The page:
At this point Vermigli starts a discussion about God’s eternity in relation to his causal action and whether this action of His make things necessary or not. In the sentence which is written bold, Vermigli offers the clue to his conception of necessity and contingency. APeter Martyr Vermigliccording to him, time alters the modal status of things. What was contingent, becomes necessary. That’s basically the Aristotelian (and Thomistic) view of diachronic contingency. Synchronic contingency denies the (possibility of the) modal change implied in this view. Time doesn’t affect the contingency of a certain state of affairs. So, Vermigli can be dispatched of my list of ‘suspects’ of Reformers who were important in the transmission of the Scotian concept of synchronic contingency to the reformed scholastic tradition. All the same, I look forward to the posts of Paul Helm about Calvin’s and Vermigli’s attitude to the ethics of Aristotle.

One more thing: this Volume of the Vermigli Library was edited and translated by Joseph C. McLelland. He dedicated the Volume “to Thomas F. Torrance, Doktorvater and friend, who introduced me to Peter Martyr”. McLelland wrote his dissertation about Vermigli’s eucharistic theology. It reminds me, once more, of the fabulous intuition of Thomas Torrance. Although he occasionally cites Vermigli in his books (f.ex. Kingdom and Church), to the best of my knowledge he never refers to him while speaking about the incarnational union with Christ, which was very important to Torrance. But Vermigli comes quite close to this conception in certain passages (letters and commentaries). Did Torrance read those passages? I’m not sure. But he might…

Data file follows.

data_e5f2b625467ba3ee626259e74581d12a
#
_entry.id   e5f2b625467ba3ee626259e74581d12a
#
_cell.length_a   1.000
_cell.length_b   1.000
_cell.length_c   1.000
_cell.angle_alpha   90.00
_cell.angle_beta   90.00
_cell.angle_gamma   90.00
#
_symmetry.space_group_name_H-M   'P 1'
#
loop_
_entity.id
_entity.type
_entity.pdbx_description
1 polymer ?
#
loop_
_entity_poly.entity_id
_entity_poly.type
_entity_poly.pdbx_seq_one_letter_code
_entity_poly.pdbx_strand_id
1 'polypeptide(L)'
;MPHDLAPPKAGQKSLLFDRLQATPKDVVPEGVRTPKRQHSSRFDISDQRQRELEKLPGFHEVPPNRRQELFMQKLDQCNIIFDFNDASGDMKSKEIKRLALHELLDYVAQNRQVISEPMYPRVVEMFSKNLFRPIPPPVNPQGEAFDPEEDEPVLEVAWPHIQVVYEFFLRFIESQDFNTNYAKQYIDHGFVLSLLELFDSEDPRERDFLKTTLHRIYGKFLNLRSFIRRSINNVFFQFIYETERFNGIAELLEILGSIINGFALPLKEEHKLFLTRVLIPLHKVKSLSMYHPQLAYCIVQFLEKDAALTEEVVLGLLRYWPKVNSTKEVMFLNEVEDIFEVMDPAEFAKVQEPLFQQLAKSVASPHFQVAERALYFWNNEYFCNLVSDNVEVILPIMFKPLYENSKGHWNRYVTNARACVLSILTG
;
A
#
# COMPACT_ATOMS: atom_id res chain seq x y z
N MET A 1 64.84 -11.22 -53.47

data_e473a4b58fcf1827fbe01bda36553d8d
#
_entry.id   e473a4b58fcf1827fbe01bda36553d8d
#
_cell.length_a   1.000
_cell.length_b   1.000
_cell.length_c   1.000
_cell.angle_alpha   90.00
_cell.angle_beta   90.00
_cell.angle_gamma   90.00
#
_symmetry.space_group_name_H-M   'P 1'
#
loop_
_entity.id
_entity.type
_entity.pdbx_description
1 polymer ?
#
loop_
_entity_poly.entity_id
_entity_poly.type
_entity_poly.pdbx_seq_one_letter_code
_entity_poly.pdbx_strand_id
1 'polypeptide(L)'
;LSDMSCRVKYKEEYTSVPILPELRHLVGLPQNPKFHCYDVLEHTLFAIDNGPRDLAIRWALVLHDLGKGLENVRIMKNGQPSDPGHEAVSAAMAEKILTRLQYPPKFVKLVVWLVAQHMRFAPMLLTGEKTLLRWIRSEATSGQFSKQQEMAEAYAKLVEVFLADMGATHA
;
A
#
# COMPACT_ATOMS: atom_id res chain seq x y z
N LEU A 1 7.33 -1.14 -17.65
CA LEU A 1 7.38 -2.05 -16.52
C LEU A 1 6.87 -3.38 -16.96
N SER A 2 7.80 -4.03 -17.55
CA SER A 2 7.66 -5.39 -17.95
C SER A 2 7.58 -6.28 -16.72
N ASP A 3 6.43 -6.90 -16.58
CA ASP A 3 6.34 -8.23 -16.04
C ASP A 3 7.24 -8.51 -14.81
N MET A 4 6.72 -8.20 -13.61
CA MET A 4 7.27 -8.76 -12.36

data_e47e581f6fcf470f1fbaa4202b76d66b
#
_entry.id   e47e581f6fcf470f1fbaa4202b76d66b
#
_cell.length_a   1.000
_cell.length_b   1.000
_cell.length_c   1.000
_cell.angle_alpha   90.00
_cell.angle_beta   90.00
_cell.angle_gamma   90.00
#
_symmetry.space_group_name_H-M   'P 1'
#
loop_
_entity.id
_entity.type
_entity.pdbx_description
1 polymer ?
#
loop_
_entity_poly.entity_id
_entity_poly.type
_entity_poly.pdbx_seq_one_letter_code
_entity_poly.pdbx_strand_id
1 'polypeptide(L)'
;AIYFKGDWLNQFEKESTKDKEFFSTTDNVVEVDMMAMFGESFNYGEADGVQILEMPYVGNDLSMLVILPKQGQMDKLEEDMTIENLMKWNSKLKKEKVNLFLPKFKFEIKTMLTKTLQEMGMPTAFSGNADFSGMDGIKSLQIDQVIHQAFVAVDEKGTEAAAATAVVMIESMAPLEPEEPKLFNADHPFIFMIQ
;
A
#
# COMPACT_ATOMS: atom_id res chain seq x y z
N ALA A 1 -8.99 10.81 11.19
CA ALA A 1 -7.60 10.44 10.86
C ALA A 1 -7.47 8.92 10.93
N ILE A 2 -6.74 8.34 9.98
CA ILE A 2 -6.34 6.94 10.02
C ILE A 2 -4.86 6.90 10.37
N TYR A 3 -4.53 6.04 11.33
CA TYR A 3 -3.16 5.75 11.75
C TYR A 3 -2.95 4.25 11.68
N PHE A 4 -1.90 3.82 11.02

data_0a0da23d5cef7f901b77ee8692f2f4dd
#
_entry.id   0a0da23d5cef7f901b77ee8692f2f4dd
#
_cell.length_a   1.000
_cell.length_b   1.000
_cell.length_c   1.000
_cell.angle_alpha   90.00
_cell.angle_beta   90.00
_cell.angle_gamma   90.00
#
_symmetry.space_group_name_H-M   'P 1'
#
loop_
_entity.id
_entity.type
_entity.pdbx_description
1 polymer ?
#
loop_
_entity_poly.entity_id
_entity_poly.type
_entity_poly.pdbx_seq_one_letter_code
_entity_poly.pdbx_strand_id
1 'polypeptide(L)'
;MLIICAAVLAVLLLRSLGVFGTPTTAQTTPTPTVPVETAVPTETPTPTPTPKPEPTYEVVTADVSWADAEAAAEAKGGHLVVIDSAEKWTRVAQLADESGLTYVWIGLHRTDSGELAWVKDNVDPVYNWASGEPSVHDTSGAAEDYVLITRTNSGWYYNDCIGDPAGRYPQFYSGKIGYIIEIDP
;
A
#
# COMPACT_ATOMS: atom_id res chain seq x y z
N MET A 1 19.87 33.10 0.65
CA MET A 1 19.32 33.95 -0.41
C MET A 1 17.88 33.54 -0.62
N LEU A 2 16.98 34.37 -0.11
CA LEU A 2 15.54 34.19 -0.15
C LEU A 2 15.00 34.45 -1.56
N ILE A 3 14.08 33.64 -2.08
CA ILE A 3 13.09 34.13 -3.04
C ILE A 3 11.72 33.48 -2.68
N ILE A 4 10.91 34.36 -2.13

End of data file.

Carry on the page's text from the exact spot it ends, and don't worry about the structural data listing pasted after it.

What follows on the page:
Paul Helm on Synchronic Contingency

As I wrote before Helm’s Deep is one of the blogs I frequently read. In his post at the beginning of this month, Paul Helm discusses the notion of ‘contingency’. He makes a distinction between two concepts of contingency: logical contingency and synchronic contingency. Concerning the latter, he mentions the name of John Duns Scotus and the advocates of his thinking. The notion of synchronic contingency in Duns has been (re)discovered in the early 1980’s, simultaneously,  by Jaako Hintiika (Helsinki) and Antonie Vos (Utrecht). Vos was one of my teachers in Utrecht.

However, Paul Helm is fairly critical about the concept of synchronic contingency. Why? In his post he gives two reasons for his critique. The first is this: “An oddity about this that immediately springs to mind is that Scotus applies a temporal adjective to the activity of a non-temporal being.” But what’s odd here? In fact, as Helm himself notes, this way of applying temporal adjectives to God’s willing and acting has been part of a broad theological tradition. Helm refers to the idea of the divine decrees and the question of its order, as it has been worked out in the reformed tradition. So, his argument turns out to be not an argument about synchronic contingency after all, but, at most, an argument about applying temporal terms to an eternal (that is: timeless) God.